Friday, August 31, 2012
Tigers 7 White Sox 4: Wasted Oppurtunities
So maybe I was better off not being able to watch this one live.
My god, where to begin?
First, we'll start with the obvious. If you go 0-for-13 with runners in scoring position and leave 12 runners on base in a game you lose 7-4, well, you know what the problem was. The White Sox had plenty of chances to blow this game open, win it, and put all the pressure on Detroit heading into the final two games.
Instead nobody could come through when it was needed, and Jake Peavy had a pretty mediocre night when the Sox needed him to be at his best.
Jake walked 4 guys and allowed 9 hits while giving up 6 runs, and the problem with his control was that when he was throwing strikes, he was throwing them to the wrong place and at the wrong time.
The Detroit Tigers are not a team that you want to put first pitch strikes just over the middle of the plate against. The Yankees might take them because they like to work counts, but this Tigers team loves to swing at the first pitch.
Like when Miguel Cabrera opened up the scoring in the first inning with his two-run homer.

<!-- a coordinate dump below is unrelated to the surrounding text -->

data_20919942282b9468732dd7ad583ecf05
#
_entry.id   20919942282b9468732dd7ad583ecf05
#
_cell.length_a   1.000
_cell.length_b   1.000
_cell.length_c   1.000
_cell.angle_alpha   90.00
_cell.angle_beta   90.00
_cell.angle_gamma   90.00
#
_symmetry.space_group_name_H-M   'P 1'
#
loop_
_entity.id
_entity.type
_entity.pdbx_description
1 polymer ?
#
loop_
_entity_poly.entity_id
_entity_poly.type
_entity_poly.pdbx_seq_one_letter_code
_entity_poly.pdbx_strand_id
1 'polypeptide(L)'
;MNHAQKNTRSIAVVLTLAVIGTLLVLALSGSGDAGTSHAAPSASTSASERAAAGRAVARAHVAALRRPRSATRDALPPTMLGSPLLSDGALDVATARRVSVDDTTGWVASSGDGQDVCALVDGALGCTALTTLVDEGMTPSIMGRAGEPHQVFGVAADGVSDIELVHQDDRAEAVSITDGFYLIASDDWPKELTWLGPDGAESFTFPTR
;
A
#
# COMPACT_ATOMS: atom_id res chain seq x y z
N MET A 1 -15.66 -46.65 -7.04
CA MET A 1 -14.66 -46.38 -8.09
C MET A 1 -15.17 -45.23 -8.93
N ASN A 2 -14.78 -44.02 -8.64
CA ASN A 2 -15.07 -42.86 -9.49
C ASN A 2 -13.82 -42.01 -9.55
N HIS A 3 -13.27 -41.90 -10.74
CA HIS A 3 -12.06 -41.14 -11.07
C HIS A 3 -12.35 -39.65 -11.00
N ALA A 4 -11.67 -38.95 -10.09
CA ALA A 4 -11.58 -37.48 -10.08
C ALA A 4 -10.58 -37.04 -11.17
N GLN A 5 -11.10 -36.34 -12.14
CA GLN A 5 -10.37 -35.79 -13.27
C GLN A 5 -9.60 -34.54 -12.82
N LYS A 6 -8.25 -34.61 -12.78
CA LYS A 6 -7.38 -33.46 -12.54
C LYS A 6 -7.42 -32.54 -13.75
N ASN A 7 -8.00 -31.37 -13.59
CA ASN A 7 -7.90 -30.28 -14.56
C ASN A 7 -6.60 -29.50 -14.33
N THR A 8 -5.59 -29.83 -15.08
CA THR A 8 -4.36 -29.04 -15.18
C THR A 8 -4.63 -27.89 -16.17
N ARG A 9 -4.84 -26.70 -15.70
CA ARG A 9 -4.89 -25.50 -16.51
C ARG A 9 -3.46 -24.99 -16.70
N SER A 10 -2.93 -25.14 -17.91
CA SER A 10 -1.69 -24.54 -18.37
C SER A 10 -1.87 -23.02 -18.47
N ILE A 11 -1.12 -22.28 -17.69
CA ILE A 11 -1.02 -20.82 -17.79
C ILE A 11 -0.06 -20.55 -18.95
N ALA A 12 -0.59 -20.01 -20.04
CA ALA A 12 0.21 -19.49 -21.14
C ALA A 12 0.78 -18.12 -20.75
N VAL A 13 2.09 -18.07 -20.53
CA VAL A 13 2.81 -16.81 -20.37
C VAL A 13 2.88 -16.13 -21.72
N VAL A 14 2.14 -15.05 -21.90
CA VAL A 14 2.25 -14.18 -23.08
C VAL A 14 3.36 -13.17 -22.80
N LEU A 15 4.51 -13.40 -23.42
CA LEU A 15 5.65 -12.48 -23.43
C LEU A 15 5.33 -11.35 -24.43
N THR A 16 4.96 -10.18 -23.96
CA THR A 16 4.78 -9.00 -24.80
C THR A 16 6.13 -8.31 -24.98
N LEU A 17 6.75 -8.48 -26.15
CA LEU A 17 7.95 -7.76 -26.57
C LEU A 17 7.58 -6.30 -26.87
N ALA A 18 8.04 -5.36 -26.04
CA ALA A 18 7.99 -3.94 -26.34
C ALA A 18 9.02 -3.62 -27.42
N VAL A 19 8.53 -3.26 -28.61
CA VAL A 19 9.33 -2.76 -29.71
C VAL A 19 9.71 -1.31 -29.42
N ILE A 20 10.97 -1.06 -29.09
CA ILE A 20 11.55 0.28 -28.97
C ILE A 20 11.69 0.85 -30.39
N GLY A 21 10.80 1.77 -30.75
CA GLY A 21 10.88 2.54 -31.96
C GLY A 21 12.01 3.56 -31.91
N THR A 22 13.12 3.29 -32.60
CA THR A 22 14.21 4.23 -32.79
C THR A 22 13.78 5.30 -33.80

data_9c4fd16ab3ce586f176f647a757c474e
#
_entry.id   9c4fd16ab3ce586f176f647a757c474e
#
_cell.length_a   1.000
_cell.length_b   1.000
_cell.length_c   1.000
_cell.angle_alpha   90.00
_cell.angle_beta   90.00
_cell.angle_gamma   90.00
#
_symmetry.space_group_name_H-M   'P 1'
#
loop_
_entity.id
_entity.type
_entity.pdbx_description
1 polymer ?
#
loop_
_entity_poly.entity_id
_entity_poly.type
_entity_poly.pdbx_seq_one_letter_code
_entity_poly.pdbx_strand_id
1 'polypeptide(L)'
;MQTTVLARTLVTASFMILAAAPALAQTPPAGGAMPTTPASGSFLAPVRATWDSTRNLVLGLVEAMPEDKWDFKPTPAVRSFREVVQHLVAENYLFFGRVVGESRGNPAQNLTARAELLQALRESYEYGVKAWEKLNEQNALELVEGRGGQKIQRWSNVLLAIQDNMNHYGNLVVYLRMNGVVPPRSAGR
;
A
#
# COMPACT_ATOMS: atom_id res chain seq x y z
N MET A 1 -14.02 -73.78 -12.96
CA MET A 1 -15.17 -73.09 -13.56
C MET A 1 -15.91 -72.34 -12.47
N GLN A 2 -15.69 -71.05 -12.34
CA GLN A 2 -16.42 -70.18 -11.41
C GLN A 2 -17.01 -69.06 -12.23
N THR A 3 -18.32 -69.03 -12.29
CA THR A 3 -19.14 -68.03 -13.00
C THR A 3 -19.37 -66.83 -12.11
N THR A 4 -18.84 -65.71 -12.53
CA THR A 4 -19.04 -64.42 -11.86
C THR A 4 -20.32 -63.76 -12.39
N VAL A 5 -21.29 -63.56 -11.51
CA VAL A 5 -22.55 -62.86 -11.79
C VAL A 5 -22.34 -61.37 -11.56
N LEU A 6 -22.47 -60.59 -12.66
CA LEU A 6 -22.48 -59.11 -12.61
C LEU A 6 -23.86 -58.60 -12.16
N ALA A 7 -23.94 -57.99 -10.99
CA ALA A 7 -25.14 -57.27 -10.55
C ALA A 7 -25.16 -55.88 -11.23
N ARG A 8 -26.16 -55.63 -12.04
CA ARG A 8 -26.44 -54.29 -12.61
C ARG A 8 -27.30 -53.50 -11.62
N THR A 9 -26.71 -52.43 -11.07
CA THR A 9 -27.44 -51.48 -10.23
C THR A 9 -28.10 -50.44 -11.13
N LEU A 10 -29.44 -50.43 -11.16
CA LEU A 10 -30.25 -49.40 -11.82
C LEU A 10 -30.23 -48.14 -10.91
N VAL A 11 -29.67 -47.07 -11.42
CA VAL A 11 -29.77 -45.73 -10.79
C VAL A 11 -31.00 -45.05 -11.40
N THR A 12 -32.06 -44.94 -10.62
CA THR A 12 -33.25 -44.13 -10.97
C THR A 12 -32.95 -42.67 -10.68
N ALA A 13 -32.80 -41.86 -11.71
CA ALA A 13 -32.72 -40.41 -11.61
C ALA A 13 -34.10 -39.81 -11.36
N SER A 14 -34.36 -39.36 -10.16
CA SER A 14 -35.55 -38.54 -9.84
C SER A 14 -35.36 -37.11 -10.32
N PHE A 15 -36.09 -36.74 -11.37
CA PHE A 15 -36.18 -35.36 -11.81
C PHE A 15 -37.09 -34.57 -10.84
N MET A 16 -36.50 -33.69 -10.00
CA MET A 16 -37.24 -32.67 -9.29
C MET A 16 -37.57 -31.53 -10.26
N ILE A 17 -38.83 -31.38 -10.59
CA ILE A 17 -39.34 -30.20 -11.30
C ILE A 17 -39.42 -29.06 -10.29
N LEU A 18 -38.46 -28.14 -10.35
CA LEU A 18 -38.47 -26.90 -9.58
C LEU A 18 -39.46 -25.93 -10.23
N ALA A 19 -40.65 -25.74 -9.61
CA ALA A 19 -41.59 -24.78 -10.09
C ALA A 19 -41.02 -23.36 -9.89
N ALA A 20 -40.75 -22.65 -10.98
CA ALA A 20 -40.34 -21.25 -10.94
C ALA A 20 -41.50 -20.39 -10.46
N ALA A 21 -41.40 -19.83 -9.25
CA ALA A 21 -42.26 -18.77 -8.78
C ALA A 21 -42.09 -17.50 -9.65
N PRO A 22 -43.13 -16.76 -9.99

Speaking of Miguel Cabrera, why the hell weren't we bunting at him every chance we got? I know Hawk was harping on it in the booth, but the man was right to be doing so.
Cabrera was making it painfully obvious that he was in a lot of pain and was having a lot of trouble moving around on his ankles. After he tagged up from second on that fly ball to center field I thought he was going to need a crane to get him off the ground.
Yet we only bunted at him once. It was a terrible bunt by Gordon Beckham, but it worked! So why not do it again? If he's not a designated hitter tomorrow and the Sox don't bunt at him at least three times then I'll openly begin to question Robin Ventura's intelligence.
Keep in mind, I hate bunting. Yet this is one of those times when it's absolutely the smartest play to be making.
All those runners we left stranded at third? I bet we score a few more runs if we force Cabrera to make a play. Hell, we might force Jim Leyland to actually remove him from the game, and wouldn't that just make life a whole hell of a lot easier?
This isn't rocket science. It's fucking baseball.